Funding has also been allocated for cycling infrastructure, safety improvement projects such as Light Emitting Diode (LED) signal module conversions, accessible pedestrian signals, and advanced traffic control signal initiatives including RESCU projects.

Growth related initiatives over multiple years are funded including the Six Points Interchange Redevelopment, Regent Park Revitalization, Yonge Street / Highway 401 Interchange Improvements, property acquisition for the Ingram Drive Extension and Traffic Congestion Management for roadways/expressways.

Where does the money go?

The 2014–2023 Recommended Capital Budget and Plan totals $3.081 billion.  It provides funding for Health and Safety projects of $103.681 million; State of Good Repair projects of $2.435 billion; Service Improvement projects of $175.555 million; and Growth Related projects of $366.799 million.

A primary focus of the 2014‐2023 Recommended Capital Budget and Plan is to continue the state of good repair projects for transportation related infrastructure, including major and local roads, the F. G. Gardiner expressway, city bridges and sidewalks.

Where does the money comes from?

The 10-year Recommended Capital Plan requires:

  • Debt funding of $1.996 billion (64.8%).
  • Additional capital financing of $740.852 million (24.0%) will be provided from the Capital Financing Reserve, funded from surplus operating funds in accordance with the City's surplus management policy, Build Toronto and one-time TPA dividends and anticipated contributions from the Federal / Provincial government.
  • Additional funding from Development Charges ($219.919 million or 7.1%), third party funding ($86.730 million or 2.8%) and reserve funds ($37.802 or 1.2%).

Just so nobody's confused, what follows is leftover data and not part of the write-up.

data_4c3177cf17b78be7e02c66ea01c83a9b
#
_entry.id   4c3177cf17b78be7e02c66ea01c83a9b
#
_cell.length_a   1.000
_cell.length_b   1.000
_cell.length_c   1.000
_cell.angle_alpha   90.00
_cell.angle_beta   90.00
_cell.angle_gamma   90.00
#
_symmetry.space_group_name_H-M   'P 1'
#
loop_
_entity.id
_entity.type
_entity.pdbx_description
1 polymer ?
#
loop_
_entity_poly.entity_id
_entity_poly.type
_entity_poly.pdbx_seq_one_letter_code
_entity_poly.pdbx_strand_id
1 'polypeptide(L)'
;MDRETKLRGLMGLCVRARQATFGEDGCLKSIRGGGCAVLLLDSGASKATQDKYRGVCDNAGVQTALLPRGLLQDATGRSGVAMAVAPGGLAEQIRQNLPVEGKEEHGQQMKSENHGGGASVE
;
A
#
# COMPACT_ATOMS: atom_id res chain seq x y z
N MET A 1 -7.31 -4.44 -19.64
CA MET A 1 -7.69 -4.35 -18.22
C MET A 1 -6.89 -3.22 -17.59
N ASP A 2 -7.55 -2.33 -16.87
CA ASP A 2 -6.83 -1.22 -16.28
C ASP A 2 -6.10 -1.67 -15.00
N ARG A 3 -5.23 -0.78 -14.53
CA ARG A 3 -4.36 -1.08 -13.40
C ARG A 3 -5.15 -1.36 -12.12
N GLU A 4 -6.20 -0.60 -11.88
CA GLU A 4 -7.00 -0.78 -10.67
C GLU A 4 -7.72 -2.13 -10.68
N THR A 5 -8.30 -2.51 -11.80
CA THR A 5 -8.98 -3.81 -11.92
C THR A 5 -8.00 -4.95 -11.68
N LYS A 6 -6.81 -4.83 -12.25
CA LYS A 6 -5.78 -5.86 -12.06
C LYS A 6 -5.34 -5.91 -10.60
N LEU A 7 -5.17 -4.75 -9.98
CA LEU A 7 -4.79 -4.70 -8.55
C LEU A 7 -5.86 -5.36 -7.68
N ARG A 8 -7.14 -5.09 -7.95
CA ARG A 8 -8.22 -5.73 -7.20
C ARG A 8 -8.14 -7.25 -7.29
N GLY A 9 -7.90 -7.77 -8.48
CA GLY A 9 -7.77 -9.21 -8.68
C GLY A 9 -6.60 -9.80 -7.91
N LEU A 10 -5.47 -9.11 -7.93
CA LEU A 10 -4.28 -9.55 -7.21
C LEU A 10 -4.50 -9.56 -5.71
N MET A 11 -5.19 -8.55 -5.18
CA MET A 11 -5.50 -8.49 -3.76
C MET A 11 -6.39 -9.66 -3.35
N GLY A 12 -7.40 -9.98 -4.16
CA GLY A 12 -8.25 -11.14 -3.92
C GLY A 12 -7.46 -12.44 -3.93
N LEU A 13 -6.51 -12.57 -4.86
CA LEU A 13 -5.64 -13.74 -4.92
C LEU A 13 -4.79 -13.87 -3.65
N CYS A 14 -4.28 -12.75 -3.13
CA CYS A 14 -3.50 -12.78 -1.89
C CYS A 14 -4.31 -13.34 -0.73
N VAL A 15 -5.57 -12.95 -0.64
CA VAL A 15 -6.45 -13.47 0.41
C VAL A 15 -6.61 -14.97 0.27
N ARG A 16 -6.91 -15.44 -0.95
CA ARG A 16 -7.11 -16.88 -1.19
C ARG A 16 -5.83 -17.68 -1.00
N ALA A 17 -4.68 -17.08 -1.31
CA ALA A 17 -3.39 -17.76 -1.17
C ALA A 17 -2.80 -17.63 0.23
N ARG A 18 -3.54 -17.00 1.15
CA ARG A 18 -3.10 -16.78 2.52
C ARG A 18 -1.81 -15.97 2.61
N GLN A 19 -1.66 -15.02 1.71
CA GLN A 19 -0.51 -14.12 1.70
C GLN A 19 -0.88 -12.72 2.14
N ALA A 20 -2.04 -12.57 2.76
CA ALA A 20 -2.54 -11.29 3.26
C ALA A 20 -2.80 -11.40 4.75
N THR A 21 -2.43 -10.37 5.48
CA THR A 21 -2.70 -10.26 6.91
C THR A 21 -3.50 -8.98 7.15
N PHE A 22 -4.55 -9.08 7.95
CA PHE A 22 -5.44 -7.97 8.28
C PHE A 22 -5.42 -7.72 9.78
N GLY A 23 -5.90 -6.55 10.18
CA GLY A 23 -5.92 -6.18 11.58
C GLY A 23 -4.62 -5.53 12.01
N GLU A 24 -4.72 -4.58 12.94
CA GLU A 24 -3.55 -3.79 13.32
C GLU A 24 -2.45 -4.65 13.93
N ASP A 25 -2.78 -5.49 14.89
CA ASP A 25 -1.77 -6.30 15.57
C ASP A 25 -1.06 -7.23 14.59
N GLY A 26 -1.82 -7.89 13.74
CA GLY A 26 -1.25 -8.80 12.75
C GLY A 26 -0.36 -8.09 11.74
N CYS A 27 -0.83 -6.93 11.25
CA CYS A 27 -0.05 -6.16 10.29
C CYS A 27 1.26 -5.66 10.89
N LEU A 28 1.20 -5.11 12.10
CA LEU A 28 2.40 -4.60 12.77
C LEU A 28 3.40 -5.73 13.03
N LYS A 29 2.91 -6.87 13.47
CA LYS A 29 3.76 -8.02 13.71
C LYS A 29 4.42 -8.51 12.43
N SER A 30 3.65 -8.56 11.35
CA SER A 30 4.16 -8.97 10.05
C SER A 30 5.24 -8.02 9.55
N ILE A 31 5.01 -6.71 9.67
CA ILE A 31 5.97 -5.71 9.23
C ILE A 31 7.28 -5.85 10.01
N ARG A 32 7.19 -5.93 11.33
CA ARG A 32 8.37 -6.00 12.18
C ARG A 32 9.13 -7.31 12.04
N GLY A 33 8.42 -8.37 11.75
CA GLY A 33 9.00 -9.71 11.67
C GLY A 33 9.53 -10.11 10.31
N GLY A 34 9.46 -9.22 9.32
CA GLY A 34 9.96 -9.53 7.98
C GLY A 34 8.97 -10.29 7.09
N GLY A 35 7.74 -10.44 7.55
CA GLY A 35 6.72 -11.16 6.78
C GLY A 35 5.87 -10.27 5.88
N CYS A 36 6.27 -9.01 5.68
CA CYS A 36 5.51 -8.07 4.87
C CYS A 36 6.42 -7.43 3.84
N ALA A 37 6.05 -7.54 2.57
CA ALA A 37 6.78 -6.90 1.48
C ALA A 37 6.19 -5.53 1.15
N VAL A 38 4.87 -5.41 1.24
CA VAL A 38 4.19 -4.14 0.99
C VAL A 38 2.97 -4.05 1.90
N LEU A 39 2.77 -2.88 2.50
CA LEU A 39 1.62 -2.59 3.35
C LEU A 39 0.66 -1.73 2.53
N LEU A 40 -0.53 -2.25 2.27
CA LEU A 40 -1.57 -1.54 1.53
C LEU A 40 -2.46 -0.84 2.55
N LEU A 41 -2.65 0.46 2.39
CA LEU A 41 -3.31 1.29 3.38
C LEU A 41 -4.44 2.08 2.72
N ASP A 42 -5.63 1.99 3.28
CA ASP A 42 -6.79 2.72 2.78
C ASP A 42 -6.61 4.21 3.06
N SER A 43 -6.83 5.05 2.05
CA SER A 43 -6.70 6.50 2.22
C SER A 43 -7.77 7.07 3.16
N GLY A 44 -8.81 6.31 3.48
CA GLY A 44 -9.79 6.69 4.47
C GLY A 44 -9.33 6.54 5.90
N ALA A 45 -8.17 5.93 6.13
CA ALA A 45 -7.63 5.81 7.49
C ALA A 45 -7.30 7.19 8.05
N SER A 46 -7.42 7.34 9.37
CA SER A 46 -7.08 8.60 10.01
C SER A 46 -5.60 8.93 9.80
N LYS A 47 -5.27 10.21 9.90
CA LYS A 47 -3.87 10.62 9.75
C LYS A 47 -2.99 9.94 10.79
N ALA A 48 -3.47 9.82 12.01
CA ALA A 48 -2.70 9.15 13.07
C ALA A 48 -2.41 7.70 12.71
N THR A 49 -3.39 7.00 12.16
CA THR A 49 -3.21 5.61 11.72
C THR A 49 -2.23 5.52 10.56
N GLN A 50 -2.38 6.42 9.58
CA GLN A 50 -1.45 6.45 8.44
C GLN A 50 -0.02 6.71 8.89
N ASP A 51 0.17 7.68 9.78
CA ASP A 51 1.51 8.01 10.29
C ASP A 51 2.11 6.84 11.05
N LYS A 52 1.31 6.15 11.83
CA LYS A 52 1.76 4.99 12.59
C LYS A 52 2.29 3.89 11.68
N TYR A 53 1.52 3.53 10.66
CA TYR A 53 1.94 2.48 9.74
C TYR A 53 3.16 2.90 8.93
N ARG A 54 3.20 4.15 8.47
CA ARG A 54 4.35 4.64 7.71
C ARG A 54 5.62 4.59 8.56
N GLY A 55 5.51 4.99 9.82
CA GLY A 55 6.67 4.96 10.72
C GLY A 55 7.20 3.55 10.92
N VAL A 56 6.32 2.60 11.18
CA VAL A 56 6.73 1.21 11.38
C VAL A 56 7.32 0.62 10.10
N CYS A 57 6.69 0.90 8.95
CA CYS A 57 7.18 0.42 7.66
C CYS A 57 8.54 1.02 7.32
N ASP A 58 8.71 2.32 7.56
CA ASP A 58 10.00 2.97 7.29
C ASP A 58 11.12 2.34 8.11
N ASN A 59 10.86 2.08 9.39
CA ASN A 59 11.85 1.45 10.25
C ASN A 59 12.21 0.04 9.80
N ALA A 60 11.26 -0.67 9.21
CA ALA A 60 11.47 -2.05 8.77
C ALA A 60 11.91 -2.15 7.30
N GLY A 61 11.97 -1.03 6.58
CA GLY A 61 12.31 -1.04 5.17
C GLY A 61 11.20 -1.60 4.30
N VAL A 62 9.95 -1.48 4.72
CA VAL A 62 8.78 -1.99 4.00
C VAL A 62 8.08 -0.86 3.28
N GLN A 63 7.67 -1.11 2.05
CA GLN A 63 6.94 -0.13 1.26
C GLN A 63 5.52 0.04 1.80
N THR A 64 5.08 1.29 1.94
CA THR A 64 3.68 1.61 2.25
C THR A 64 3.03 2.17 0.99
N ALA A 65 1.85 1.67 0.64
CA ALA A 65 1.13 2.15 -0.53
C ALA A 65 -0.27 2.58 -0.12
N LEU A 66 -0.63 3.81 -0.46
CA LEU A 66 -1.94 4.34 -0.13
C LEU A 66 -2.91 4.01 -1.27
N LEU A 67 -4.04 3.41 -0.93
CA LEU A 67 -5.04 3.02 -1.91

The 10-Year Recommended Capital Plan spending on State of Good Repair (SOGR) is $2.435 billion.  However, this will not be sufficient to reduce the overall backlog which will remain constant at approximately 9.6% as a percentage of asset value in 2013 and 2023, primarily as a result of the increase in SOGR backlog for local roads following an updated condition assessment completed in 2013. This is due to the upcoming wave of aging infrastructure that will occur over the 10 years.

Our Key Challenges and Priority Actions

  • Addressing the State of Good Repair Backlog – the 2013 year-end backlog is estimated at $949.022 million and is anticipated to grow to $1.215 billion by 2023.
    • The 10-Year Recommended Capital Plan includes funding of $2.442 billion to address accumulated backlog primarily for major and local roads and the rehabilitation of the F.G. Gardiner.
  • The Management of Traffic Congestion in the City – As densification in the City of Toronto continues, the demands on the City's road network also increases resulting in congestion.
    • The 10-Year Recommended Capital Plan includes funding for traffic congestion management projects and growth related projects that help manage traffic congestion in areas that have experienced significant growth over recent years.

2014 Recommended Capital Budget

The 2014 Recommended Capital Budget for Transportation Services of $380.248 million, including carry forward funding will:

  • Begin the Traffic Congestion Management project to expand the existing Intelligent Transportation Systems (ITS) to better manage congestion on arterial roadways and expressways ($3.000 million). 
  • Continue and enhance state of good repair maintenance and rehabilitation work on:
  • City Bridges ($37.052 million);
  • F. G. Gardiner Expressway ($51.246 million);
  • Major road rehabilitation ($83.317 million);
  • Local road reconstruction and resurfacing ($47.422 million); and
  • Additional funding for sidewalk maintenance, including related traffic signal and traffic plant maintenance and pedestrian safety projects.
  • Continue health and safety projects such as audible pedestrian signals ($2.850 million), new traffic control signals / devices ($6.393 million) and major modifications to signals ($4.237 million).
  • Continue work on service improvement projects such as cycling infrastructure ($12.476 million), traffic control - RESCU ($3.590 million) and advanced traffic signal control ($4.625 million).